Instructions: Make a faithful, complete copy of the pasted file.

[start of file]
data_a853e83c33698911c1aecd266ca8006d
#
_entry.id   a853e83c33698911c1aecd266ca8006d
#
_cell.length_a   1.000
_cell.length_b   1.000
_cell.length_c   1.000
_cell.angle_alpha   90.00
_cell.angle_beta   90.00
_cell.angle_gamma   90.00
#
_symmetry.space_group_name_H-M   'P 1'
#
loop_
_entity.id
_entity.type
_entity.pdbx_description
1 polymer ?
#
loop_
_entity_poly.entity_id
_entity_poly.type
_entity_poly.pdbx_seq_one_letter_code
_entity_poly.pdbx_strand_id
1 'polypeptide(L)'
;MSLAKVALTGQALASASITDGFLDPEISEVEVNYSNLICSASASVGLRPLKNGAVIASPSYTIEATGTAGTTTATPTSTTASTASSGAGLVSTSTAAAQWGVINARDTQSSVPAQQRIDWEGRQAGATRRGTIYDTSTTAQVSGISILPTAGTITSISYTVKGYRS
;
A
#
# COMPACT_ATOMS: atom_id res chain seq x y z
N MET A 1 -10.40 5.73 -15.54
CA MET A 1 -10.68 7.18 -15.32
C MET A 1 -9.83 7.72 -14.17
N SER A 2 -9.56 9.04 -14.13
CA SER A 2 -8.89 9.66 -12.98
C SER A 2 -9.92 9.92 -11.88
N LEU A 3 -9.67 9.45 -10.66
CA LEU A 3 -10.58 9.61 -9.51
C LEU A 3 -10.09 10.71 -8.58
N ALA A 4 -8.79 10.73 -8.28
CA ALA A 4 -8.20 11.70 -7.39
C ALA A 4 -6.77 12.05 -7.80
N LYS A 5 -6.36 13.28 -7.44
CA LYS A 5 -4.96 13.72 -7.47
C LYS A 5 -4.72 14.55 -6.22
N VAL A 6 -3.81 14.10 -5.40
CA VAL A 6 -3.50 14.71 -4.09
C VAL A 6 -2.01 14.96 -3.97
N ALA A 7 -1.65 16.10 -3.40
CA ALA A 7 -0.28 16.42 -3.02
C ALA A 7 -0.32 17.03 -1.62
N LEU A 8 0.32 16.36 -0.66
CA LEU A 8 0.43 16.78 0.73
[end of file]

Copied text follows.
data_a853e83c33698911c1aecd266ca8006d
#
_entry.id   a853e83c33698911c1aecd266ca8006d
#
_cell.length_a   1.000
_cell.length_b   1.000
_cell.length_c   1.000
_cell.angle_alpha   90.00
_cell.angle_beta   90.00
_cell.angle_gamma   90.00
#
_symmetry.space_group_name_H-M   'P 1'
#
loop_
_entity.id
_entity.type
_entity.pdbx_description
1 polymer ?
#
loop_
_entity_poly.entity_id
_entity_poly.type
_entity_poly.pdbx_seq_one_letter_code
_entity_poly.pdbx_strand_id
1 'polypeptide(L)'
;MSLAKVALTGQALASASITDGFLDPEISEVEVNYSNLICSASASVGLRPLKNGAVIASPSYTIEATGTAGTTTATPTSTTASTASSGAGLVSTSTAAAQWGVINARDTQSSVPAQQRIDWEGRQAGATRRGTIYDTSTTAQVSGISILPTAGTITSISYTVKGYRS
;
A
#
# COMPACT_ATOMS: atom_id res chain seq x y z
N MET A 1 -10.40 5.73 -15.54
CA MET A 1 -10.68 7.18 -15.32
C MET A 1 -9.83 7.72 -14.17
N SER A 2 -9.56 9.04 -14.13
CA SER A 2 -8.89 9.66 -12.98
C SER A 2 -9.92 9.92 -11.88
N LEU A 3 -9.67 9.45 -10.66
CA LEU A 3 -10.58 9.61 -9.51
C LEU A 3 -10.09 10.71 -8.58
N ALA A 4 -8.79 10.73 -8.28
CA ALA A 4 -8.20 11.70 -7.39
C ALA A 4 -6.77 12.05 -7.80
N LYS A 5 -6.36 13.28 -7.44
CA LYS A 5 -4.96 13.72 -7.47
C LYS A 5 -4.72 14.55 -6.22
N VAL A 6 -3.81 14.10 -5.40
CA VAL A 6 -3.50 14.71 -4.09
C VAL A 6 -2.01 14.96 -3.97
N ALA A 7 -1.65 16.10 -3.40
CA ALA A 7 -0.28 16.42 -3.02
C ALA A 7 -0.32 17.03 -1.62
N LEU A 8 0.32 16.36 -0.66
CA LEU A 8 0.43 16.78 0.73